Type: Journal Article
Venue: Journal of Geophysical Research
Ponte, R., and R. Rosen (1993), Determining Torques Over the Ocean and Their Role in the Planetary Momentum Budget, J. Geophys. Res., 98(D4), 7317-7325.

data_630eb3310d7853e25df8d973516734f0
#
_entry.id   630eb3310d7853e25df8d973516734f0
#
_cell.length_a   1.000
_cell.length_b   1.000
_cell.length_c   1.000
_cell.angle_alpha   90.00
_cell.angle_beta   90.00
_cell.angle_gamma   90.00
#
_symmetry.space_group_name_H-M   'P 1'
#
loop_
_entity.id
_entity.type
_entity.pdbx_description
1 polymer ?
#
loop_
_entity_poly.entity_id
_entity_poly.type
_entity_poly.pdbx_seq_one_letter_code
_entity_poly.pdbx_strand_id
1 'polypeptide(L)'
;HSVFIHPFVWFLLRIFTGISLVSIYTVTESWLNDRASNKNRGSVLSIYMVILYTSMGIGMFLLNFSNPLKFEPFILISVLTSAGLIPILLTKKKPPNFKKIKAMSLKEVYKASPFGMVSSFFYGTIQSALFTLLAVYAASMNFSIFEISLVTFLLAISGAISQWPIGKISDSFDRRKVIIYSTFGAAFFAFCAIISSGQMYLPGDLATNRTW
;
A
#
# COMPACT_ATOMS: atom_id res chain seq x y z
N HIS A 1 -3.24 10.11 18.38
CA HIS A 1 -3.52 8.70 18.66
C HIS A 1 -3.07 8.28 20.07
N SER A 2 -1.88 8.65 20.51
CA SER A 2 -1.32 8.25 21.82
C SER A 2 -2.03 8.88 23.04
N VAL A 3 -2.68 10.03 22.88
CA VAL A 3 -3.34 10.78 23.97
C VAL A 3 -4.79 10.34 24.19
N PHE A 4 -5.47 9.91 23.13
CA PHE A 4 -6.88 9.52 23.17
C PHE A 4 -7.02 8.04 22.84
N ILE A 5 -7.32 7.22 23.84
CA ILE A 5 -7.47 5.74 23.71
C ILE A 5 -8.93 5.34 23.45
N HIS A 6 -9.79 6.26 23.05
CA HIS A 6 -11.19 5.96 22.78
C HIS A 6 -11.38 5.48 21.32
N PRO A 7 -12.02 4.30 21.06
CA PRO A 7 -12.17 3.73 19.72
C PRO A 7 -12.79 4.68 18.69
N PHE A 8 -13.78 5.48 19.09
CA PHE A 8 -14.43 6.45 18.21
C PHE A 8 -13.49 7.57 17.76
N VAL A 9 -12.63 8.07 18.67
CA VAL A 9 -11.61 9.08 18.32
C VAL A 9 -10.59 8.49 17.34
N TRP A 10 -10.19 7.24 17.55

Knowledge of wind torques at the atmosphere‐ocean interface is important in understanding the global angular momentum balance. A surface wind data set that combines special sensor microwave/imager (SSM/I) and European Centre for Medium Range Weather Forecasts (ECMWF) wind products and covers the period July 1987 to June 1989 is used to estimate zonal torques over the global ocean. Comparison of these fields and fields computed from ECMWF wind analyses alone shows substantial differences in the statistics of both locally and globally integrated torques; the impact of SSM/I data on the torque analysis is largest over the Indian Ocean and eastern Pacific regions. The characteristics of the torques from the combined SSM/I‐ECMWF data set are evaluated. In general, local torques show the largest means and variances over mid‐latitudes (especially in the southern ocean), with fluctuations at periods shorter than 1 month dominating the records. In contrast, variability in the globally integrated ocean torque is largest at seasonal time scales (3 months to 1 year); midsouthern and tropical northern latitudes contribute substantially to this variability. Comparison between the global ocean torque and atmospheric angular momentum M indicates that indirect exchanges of momentum between the atmosphere and solid Earth via oceanic stresses cannot be neglected at seasonal time scales. Intraseasonal fluctuations (1–3 months) in both tropical and global ocean torques are coherent with M but too weak to account alone for the variability in M. At submonthly periods the ocean torque is apparently not important in the atmospheric momentum balance.